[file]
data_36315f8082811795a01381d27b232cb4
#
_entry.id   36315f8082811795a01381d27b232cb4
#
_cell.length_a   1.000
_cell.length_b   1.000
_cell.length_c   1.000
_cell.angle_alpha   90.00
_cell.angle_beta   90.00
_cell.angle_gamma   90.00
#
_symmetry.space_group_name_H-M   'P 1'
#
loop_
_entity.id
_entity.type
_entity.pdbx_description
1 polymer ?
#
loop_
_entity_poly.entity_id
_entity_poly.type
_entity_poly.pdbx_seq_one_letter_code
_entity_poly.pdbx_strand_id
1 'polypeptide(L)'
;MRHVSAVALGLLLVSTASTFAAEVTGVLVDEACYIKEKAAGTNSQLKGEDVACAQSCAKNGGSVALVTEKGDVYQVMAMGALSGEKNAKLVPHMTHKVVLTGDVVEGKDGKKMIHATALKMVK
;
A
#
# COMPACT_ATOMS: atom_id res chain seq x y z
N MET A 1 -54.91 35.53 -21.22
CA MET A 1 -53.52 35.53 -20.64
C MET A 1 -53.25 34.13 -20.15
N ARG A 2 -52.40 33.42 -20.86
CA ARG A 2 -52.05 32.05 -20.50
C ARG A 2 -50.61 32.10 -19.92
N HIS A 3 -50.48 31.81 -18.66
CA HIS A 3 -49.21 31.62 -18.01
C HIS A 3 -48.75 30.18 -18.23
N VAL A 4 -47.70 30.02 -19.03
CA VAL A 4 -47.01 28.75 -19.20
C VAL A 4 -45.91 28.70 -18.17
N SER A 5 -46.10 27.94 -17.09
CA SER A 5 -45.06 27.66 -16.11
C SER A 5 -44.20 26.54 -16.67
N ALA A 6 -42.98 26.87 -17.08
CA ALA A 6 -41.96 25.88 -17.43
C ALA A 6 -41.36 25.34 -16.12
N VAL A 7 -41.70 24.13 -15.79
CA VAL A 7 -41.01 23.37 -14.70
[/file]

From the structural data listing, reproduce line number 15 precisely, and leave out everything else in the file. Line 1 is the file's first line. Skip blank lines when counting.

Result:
_entity.id